In the cinematic after defeating Arthas in Ice Crown Citadel, Arthas reveals the whole point of allowing the players to live and defeat his lieutenants and defeat HIM was so he could kill/resurrect them as his NEXT batch of lieutenants. What, the Ling King doesn't have enough power - he can only support enough Big Bads to fill a raid with?
And apparently, this was "intended". In the next raid, Uther speculates that Arthas' piss poor attempt at war is the only thing keeping the Scourge from rolling over Azeroth.
Kael'thas in Magister's Terrace. Justified in that he's been resurrected since killed in Tempest Keep and the process didn't go too well for him. It still feels weird to be fighting such a big name character with five people and then cut off his head to hand in to a quest NPC, but it feels even weirder that Priestess Delrissa, Vexallus, and every trash pull in Magister's Terrace were by far trickier affairs than the prince — much less that his second phase could be soloed by any self-healing class (given enough time).
It sort of got better as World of Warcraft progressed. Burning Crusade featured the Ogre clans united under Gruul the Dragonkiller, himself a horrifyingly powerful and nearly God-like figure amongst the Ogres. His names comes from the time he killed off dozens of Black Dragons (a previous big deal enemy to the player) by picking them up and slamming them into the spiked landscape. Cataclysm features the return of Cho'Gall, who puts the Magi in Ogre Magi as an insane cultist leader with a ton of eldritch abomination powers. He also makes good use of the remaining Ogres as muscle.
Speaking of black dragons, their leader Deathwing, avert this trope completely. He's initially just a minor character in Warcraft II: Beyond the Dark Portal, and the Day of the Dragon novel elevates him by giving him a backstory that says he's a fallen demigod and gives him Chessmaster qualities. By the time he actually makes a return to the games in Cataclysm, even though it's made clear he's The Dragon to a the Old Gods, he becomes even more a threat since they made him even stronger and allowed him to nearly destroy the world.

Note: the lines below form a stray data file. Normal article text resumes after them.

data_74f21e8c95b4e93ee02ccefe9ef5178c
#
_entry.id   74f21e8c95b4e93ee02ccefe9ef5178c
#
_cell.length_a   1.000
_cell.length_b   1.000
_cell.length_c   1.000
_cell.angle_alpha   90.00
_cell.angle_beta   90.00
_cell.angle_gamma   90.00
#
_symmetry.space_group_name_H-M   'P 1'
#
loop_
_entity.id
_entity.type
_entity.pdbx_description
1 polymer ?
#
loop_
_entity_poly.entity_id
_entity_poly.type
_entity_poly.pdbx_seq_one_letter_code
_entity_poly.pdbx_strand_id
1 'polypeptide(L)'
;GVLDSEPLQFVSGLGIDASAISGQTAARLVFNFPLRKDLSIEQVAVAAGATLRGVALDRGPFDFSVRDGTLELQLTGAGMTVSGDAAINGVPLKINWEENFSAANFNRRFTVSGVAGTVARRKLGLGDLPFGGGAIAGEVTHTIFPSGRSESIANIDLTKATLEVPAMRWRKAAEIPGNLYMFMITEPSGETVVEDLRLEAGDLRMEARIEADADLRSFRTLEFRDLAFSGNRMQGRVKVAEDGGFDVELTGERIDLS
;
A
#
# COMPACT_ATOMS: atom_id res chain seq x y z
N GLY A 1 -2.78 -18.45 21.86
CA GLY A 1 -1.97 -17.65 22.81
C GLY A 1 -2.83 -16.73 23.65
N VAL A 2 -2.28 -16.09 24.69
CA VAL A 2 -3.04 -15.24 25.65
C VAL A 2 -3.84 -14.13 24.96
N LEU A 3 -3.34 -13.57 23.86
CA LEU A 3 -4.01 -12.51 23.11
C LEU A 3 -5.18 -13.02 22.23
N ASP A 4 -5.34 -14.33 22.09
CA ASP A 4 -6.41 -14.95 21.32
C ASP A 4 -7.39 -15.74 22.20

Deathwing is an interesting case, since he actually becomes more powerful and threatening in World of Warcraft than he previously was at any point in the series, going from roughly the same strength as the other Dragon Aspects to strong enough to take on all four simultaneously. However, he also underwent massive Flanderization, going from an arrogant but extremely intelligent Magnificent Bastard to a Generic Doomsday Villain. You can't picture WoW Deathwing tricking the other Dragon Aspects into putting their powers into the Dragon Soul, or using his Daval Prestor persona to manipulate the Alliance from within. He just doesn't have much character besides wanting to destroy the world For the Evulz... And despite his heightened powers, he can't even do that effectively (see his entry on the Villain Ball page).
The Burning Legion are arguably hit worse than Arthas. Formerly set up as the Big Bads of the whole series, World of Warcraft has them Demoted to Extra and rarely to do we see anything they do perceived as a big threat. Somewhat justified since a bunch of their high ranking members are dead, but to put this is in perspective, they're overshadowed by the Undead Scourge, an army they created.
All the final bosses from the Fatal Frame series could fall under this category. Through all three games the Big Bads will come chase you down every once in awhile, during which the player can't even get an option to attack them and it's an instant kill if they so much as touch you. Suddenly though in the end you can fight them back. Rather easily even.